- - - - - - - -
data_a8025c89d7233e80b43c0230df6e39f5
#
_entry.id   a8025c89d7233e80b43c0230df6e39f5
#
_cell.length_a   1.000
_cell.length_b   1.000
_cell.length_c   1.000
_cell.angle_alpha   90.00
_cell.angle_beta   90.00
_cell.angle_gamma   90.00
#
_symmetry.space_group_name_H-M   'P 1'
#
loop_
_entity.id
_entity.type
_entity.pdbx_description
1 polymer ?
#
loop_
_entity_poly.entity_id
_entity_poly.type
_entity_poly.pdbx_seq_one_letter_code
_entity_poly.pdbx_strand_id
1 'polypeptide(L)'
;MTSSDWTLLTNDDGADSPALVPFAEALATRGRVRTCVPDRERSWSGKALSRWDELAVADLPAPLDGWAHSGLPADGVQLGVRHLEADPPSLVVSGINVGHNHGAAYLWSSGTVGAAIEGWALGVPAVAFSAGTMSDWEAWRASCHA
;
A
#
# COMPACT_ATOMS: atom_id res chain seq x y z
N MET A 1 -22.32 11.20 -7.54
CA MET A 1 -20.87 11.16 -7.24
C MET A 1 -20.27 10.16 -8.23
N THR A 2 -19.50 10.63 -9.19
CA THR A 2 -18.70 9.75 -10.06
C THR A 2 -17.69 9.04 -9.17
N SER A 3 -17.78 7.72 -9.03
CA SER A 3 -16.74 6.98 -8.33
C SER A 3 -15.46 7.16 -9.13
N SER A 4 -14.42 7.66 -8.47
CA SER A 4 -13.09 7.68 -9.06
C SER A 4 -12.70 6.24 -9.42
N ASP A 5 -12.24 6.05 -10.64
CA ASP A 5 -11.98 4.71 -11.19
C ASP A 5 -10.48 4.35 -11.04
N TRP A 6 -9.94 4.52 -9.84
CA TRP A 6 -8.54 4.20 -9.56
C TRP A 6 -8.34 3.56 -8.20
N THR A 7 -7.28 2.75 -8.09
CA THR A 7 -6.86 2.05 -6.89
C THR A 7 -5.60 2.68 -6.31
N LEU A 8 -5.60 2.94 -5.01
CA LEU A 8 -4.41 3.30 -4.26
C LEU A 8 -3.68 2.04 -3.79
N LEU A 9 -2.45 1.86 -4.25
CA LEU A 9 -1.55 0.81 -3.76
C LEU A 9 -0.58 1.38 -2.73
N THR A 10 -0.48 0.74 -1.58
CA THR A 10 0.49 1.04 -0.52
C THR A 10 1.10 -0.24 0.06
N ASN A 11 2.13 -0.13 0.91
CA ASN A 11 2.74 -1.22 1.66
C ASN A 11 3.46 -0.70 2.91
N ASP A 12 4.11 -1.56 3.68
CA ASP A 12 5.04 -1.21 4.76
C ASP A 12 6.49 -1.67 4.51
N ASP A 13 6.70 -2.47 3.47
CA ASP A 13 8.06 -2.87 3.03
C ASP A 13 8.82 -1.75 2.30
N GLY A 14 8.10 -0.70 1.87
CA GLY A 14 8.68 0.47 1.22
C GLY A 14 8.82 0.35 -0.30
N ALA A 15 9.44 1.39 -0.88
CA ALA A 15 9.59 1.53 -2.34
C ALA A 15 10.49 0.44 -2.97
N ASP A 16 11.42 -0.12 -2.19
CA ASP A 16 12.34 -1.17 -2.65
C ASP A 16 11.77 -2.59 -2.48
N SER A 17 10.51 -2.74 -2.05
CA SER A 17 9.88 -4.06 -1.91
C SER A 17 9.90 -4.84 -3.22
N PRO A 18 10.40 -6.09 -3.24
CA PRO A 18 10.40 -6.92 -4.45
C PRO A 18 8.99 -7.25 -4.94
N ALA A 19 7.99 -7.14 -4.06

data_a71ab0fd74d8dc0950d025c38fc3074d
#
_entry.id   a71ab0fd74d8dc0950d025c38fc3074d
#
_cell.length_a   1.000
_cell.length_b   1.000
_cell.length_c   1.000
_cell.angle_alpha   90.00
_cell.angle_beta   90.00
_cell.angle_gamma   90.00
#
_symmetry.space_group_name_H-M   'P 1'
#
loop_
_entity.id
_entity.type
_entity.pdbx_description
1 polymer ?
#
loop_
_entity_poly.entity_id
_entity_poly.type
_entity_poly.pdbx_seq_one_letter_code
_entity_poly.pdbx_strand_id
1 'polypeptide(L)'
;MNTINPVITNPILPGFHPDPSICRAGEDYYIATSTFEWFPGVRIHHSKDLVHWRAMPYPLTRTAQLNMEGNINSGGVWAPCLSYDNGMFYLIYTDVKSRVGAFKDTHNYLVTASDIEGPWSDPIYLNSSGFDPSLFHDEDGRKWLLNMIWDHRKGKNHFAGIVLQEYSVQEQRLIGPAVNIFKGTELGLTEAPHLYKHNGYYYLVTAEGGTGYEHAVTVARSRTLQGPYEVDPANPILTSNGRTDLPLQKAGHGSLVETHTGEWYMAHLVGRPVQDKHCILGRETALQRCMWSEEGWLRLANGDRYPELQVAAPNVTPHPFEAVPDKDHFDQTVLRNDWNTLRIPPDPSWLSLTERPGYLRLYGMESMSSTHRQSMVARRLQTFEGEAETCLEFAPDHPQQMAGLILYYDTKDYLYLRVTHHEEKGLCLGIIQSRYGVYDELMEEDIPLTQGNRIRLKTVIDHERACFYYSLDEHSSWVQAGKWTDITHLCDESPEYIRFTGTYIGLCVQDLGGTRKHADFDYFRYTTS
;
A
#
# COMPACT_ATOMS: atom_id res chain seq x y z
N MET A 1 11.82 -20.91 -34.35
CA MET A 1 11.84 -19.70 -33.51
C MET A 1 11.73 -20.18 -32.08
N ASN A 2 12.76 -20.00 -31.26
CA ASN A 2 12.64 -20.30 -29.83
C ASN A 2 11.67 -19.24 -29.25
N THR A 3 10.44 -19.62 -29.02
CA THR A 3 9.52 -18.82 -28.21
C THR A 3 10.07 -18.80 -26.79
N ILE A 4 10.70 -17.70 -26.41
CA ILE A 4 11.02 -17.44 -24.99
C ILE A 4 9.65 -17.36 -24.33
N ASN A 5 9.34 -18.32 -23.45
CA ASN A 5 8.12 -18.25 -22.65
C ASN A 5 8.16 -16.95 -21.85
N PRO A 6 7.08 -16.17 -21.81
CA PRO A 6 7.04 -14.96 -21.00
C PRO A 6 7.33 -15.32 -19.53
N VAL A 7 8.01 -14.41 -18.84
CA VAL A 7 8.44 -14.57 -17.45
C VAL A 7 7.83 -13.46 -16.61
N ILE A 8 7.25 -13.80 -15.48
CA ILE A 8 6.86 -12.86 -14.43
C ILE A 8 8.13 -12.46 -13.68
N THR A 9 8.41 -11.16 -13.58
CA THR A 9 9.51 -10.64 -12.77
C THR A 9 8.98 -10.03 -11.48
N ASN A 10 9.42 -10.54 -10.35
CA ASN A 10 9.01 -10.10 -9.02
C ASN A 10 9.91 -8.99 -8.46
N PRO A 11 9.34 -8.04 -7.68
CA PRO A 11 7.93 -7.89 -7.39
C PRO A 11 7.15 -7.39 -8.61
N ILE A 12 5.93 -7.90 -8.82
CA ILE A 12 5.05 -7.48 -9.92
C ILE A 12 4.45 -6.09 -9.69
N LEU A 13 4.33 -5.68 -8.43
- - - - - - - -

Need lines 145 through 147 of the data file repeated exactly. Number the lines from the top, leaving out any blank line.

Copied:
C ASN A 10 9.91 -8.99 -8.46
N PRO A 11 9.34 -8.04 -7.68
CA PRO A 11 7.93 -7.89 -7.39